Swiss newspapers can’t make up their minds about the controversial chairman of pharmaceutical giant Novartis, who announced on Wednesday he would not stand for re-election in February. They’re not even sure why he’s going.This content was published on January 24, 2013 - 10:20
“Is Vasella fleeing from Minder?” was the headline on the front page of tabloid Blick, relegating a victorious Roger Federer (who earns considerably more than Vasella) to a side column. “Is he afraid of the fat-cat initiative being accepted?”
Thomas Minder is a businessman-turned-politician who in 2008 launched an initiative against excessive salaries. Given the climate of popular anger against the hubris of high-flying executives, the initiative received plenty of support and voters will have their say on March 3.
Blick calculated that 59-year-old Vasella, who has held top positions at Novartis since 1996, had pocketed up to SFr300 million ($322 million) over the past 11 years – including SFr44 million in 2006.
“Yesterday Vasella made it clear several times that he’s against the fat cat initiative – but what he actually did yesterday has helped its supporters,” it concluded.
It’s hard to imagine the head of British drugmaker GlaxoSmithKlein making the front page of The Sun, but this shows the central role the pharma industry has in Switzerland and the public attention Vasella has managed to attract.
Indeed, the Neue Zürcher Zeitung (NZZ) described Vasella as a “brilliant CEO – and figure of scorn par excellence”.
“Daniel Vasella has left his mark not only on Novartis but also Switzerland as an industrial location. Nevertheless, for the country he was simply too big,” the paper said.
Vasella oversaw the 1996 merger of Sandoz and Ciba-Geigy that led to the creation of Novartis. Elected chairman in 1999, he held down the position along with his role as CEO for over a decade, a situation that was criticised by corporate governance specialists.
“Stubbornness is certainly not a bad quality in a businessman – in Vasella’s case it played a not insignificant role in building up a global company,” the NZZ admitted.
“But in the salary debate, Vasella’s stubbornness led to collateral damage that threatens not only Novartis. If the populist Minder initiative is accepted, the entire Swiss economy will be affected for the worse.”
It concluded therefore that “Vasella risks being remembered not as an extraordinary businessman, but as the person who, through sheer stubbornness, lost his sense of moderation and as a result damaged Switzerland more than he benefited it.”
“More burden than asset”
Vasella was also subject of the front page cartoon in Zurich’s Tages-Anzeiger: some laboratory rats pleaded with Vasella to take them with him – “You love mice!”, they said. The word for mouse in German is also slang for money…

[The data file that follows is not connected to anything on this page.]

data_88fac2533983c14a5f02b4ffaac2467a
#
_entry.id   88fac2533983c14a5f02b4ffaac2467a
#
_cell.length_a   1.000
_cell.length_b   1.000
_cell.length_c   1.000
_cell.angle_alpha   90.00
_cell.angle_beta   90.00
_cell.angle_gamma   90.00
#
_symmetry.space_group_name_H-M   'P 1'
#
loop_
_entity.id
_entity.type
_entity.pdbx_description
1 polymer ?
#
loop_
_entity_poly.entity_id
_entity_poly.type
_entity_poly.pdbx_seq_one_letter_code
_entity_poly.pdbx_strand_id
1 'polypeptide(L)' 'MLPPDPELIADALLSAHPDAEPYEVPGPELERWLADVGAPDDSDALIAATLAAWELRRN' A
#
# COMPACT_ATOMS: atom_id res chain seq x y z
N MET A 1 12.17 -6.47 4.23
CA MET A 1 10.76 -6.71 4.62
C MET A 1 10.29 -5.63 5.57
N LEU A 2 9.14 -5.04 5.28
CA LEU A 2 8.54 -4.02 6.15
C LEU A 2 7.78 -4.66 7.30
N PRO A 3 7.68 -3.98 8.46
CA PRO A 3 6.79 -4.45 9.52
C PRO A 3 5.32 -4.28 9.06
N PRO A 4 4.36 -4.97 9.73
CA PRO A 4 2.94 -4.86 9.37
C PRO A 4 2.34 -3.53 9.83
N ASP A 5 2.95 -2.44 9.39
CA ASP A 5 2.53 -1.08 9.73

“Superhero or fat cat?” was the headline in the paper’s noncommittal main article. “Daniel Vasella had two whirlwind careers: first as a doctor, then as a manager. He almost eradicated leprosy and turned Novartis into a global company. Switzerland repaid him with a vote on manager salaries.”
The paper’s editorialist was more critical of the “exceptional” manager who had, however, missed the right moment to leave, pointing to the five per cent rise in the company’s share price after the news.
“From investors’ point of view, that means towards the end Vasella was more of a burden than an asset. If the situation was otherwise, Novartis’s shares would have collapsed yesterday.”
Geneva’s Le Temps also took an on-the-one-hand-on-the-other view. “As much as he has been detested for his money-grabbing, his desire to concentrate power or his purist free-market ideology, he has been admired for his strategic vision, a readiness to listen and an unmatched persuasiveness no matter who he talked to.”
Looking ahead, the Financial Times noted Vasella hadn’t yet left the building “but the chatter about the new Novartis is already under way”.
His departure does, however, raise two “intriguing” questions, according to the paper’s Lex column. “Does a post-Vasella Novartis need to change? And, if it does, how should it change?”
The answer to the first, Lex reckoned, was easy: yes, pointing out that from certain angles Novartis “looks more like a conglomerate than a pharma company”.
As for the second question, Lex pointed out that Novartis was financially strong, but the “Vasella-era buying spree has to be bedded in, and a 33 per cent stake in Roche … remains a question mark”.
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